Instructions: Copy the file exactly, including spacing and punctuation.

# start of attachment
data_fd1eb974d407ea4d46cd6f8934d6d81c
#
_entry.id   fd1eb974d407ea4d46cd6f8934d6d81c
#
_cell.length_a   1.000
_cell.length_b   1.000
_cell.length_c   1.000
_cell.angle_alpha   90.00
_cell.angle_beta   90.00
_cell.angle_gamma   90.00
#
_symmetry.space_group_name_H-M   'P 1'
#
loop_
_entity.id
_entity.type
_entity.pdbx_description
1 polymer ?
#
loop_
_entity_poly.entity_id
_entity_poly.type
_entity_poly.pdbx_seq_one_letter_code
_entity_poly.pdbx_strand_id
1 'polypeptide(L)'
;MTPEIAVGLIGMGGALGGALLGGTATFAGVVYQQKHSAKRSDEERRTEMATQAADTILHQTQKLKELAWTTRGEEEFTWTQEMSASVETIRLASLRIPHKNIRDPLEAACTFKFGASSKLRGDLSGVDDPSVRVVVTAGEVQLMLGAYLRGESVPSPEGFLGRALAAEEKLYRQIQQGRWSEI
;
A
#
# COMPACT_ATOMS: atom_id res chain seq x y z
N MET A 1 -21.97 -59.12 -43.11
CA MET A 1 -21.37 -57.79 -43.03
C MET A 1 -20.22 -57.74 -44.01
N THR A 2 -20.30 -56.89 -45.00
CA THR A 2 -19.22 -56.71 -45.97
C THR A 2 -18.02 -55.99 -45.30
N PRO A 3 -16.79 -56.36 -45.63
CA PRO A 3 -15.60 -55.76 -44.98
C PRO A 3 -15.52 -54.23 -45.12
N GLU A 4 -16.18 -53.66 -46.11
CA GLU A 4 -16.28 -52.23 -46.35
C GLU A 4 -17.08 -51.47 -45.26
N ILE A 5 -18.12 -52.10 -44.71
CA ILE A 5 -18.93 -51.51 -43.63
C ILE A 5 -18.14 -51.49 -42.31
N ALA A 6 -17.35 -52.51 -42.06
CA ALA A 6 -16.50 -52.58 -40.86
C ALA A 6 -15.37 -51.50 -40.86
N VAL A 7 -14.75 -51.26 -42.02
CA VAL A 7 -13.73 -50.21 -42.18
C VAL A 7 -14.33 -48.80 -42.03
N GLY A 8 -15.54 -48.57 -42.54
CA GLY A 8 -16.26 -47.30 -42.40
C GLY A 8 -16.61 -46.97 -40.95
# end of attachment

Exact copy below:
data_fd1eb974d407ea4d46cd6f8934d6d81c
#
_entry.id   fd1eb974d407ea4d46cd6f8934d6d81c
#
_cell.length_a   1.000
_cell.length_b   1.000
_cell.length_c   1.000
_cell.angle_alpha   90.00
_cell.angle_beta   90.00
_cell.angle_gamma   90.00
#
_symmetry.space_group_name_H-M   'P 1'
#
loop_
_entity.id
_entity.type
_entity.pdbx_description
1 polymer ?
#
loop_
_entity_poly.entity_id
_entity_poly.type
_entity_poly.pdbx_seq_one_letter_code
_entity_poly.pdbx_strand_id
1 'polypeptide(L)'
;MTPEIAVGLIGMGGALGGALLGGTATFAGVVYQQKHSAKRSDEERRTEMATQAADTILHQTQKLKELAWTTRGEEEFTWTQEMSASVETIRLASLRIPHKNIRDPLEAACTFKFGASSKLRGDLSGVDDPSVRVVVTAGEVQLMLGAYLRGESVPSPEGFLGRALAAEEKLYRQIQQGRWSEI
;
A
#
# COMPACT_ATOMS: atom_id res chain seq x y z
N MET A 1 -21.97 -59.12 -43.11
CA MET A 1 -21.37 -57.79 -43.03
C MET A 1 -20.22 -57.74 -44.01
N THR A 2 -20.30 -56.89 -45.00
CA THR A 2 -19.22 -56.71 -45.97
C THR A 2 -18.02 -55.99 -45.30
N PRO A 3 -16.79 -56.36 -45.63
CA PRO A 3 -15.60 -55.76 -44.98
C PRO A 3 -15.52 -54.23 -45.12
N GLU A 4 -16.18 -53.66 -46.11
CA GLU A 4 -16.28 -52.23 -46.35
C GLU A 4 -17.08 -51.47 -45.26
N ILE A 5 -18.12 -52.10 -44.71
CA ILE A 5 -18.93 -51.51 -43.63
C ILE A 5 -18.14 -51.49 -42.31
N ALA A 6 -17.35 -52.51 -42.06
CA ALA A 6 -16.50 -52.58 -40.86
C ALA A 6 -15.37 -51.50 -40.86
N VAL A 7 -14.75 -51.26 -42.02
CA VAL A 7 -13.73 -50.21 -42.18
C VAL A 7 -14.33 -48.80 -42.03
N GLY A 8 -15.54 -48.57 -42.54
CA GLY A 8 -16.26 -47.30 -42.40
C GLY A 8 -16.61 -46.97 -40.95